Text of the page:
Finding the root cause: A model-based approach for troubleshooting in protein chromatography
Chromatographic protein purification is subject to various effects which may lead to disturbances in the process. Column aging or process variations can, for example, lead to deviations in the eluate composition and hence to inconsistencies in pool purities and yield. To avoid carrying these disturbances over into the next batch, their source should be identified and, ideally, eliminated.
Making troubleshooting more efficient via mechanistic modeling
Troubleshooting during processing leads to time loss and increasing costs. Causes of deviations are hard to identify visually and manual troubleshooting approaches are both time-consuming and expensive. Especially in continuous downstream processing, automated monitoring and control strategies are therefore attracting more and more interest. In this context, mechanistic models are promising, but have not yet been applied for a process analysis of biopharmaceutical protein purification.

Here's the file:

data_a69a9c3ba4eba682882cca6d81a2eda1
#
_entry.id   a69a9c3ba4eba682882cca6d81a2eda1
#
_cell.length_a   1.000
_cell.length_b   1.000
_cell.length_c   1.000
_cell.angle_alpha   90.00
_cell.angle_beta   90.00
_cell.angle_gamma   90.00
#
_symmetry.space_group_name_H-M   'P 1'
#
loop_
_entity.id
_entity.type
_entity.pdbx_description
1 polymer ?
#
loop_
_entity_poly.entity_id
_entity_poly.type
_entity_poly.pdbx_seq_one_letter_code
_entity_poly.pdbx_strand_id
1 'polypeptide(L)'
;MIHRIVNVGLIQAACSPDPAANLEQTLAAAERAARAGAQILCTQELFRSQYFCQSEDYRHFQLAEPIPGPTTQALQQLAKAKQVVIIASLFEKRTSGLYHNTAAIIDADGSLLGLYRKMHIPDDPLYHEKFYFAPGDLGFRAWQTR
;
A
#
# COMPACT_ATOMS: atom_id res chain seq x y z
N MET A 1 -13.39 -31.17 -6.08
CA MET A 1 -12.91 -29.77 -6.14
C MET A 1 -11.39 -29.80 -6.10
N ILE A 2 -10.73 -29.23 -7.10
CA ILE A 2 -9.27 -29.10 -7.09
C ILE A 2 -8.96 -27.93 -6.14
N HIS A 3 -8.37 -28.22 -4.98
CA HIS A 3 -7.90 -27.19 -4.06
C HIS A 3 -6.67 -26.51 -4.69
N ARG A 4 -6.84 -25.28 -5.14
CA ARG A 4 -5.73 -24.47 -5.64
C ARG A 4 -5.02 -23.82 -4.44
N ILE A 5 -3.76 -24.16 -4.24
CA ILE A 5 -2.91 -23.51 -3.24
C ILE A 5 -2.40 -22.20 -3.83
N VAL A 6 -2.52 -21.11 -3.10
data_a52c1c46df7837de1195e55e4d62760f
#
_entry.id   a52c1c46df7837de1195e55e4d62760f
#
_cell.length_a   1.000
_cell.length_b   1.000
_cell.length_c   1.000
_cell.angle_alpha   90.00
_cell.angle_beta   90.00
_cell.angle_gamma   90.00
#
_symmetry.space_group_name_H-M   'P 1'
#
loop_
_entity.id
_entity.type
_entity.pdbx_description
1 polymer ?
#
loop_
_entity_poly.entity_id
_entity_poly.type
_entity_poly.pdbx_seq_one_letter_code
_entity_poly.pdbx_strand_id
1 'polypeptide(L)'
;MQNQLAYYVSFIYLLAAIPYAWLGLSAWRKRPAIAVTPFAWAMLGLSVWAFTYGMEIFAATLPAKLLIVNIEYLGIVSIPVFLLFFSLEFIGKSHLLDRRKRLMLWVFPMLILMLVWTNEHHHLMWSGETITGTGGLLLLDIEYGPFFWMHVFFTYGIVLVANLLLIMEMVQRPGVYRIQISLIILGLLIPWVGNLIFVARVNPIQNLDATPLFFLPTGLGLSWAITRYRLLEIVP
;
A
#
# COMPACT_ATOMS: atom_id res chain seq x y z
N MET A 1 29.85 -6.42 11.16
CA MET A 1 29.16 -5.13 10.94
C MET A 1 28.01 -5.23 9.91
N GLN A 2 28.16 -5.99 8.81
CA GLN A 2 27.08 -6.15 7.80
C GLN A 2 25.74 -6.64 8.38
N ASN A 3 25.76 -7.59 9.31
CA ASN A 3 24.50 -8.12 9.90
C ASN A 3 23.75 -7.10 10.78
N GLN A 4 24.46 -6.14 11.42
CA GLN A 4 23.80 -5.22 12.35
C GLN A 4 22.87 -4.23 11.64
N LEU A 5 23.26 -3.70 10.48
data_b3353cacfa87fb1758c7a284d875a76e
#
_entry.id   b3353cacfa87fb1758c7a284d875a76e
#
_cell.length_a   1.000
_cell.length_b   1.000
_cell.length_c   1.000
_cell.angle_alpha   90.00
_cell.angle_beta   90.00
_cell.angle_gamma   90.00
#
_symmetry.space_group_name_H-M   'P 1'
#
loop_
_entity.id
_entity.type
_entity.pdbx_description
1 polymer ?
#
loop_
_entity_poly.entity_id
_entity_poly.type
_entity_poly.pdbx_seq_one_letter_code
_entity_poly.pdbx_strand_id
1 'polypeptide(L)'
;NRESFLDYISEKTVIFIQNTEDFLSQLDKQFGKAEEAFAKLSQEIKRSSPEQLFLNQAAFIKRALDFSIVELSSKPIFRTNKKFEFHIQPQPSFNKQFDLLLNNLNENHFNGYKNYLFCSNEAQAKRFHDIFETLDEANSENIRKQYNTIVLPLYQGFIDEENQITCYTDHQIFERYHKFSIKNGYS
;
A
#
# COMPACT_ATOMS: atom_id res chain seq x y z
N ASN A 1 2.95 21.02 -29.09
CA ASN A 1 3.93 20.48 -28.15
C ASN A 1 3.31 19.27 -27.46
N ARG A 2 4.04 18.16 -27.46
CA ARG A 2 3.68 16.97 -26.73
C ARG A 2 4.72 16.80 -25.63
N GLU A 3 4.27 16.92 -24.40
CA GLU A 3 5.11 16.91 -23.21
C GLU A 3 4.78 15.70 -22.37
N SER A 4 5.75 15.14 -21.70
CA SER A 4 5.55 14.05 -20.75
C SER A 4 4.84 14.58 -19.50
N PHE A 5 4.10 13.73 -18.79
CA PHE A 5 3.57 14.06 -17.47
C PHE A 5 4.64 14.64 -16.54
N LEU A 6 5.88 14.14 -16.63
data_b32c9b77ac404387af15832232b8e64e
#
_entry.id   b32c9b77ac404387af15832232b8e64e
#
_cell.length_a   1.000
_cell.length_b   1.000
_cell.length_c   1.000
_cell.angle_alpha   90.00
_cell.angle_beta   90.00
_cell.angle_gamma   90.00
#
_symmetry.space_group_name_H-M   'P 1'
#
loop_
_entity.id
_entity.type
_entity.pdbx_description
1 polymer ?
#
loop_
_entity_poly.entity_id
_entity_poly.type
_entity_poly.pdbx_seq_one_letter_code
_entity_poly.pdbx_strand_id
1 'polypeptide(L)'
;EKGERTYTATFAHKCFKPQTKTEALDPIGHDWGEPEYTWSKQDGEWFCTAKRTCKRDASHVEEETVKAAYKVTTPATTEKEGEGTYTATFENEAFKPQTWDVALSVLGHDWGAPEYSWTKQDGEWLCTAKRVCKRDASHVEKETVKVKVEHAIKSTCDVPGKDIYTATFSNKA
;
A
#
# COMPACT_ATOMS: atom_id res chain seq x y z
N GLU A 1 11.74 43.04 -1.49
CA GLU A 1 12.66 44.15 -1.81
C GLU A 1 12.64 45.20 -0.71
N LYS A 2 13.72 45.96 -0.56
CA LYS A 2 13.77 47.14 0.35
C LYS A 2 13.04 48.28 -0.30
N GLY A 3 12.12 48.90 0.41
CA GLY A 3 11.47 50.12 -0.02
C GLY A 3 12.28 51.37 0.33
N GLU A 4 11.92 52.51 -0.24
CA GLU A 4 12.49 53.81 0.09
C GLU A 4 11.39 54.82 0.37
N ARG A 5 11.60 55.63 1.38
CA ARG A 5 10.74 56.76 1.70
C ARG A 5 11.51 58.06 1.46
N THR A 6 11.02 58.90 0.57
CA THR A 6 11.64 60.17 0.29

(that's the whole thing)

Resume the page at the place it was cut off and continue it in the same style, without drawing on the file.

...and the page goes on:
Combination of spectral deconvolution with inverse mechanistic modeling
In the present case study, Process Analytical Technology (PAT) for accelerated and automated troubleshooting has been considered. In a first step, a calibration of Partial Least Square (PLS) Regression was performed. By means of this PLS model, protein concentrations could be quantified selectively, based on the mid-UV absorption spectra. After importing them into ChromX, the model parameters for all the species were determined via curve fitting.
Fast and automated troubleshooting for deviating chromatograms
Once the model was calibrated, it could be applied for process monitoring and troubleshooting. In the case of a process deviation, the mechanistic model could identify the root cause of the deviation by systematically adjusting process parameters in-silico until model predictions matched observed chromatograms. By means of this approach, a valuable modeling tool for root cause investigation was established. Following the procedure, typical causes for process deviations, such as the aging of columns or process variations, can be identified rapidly via a simple examination of the chromatogram.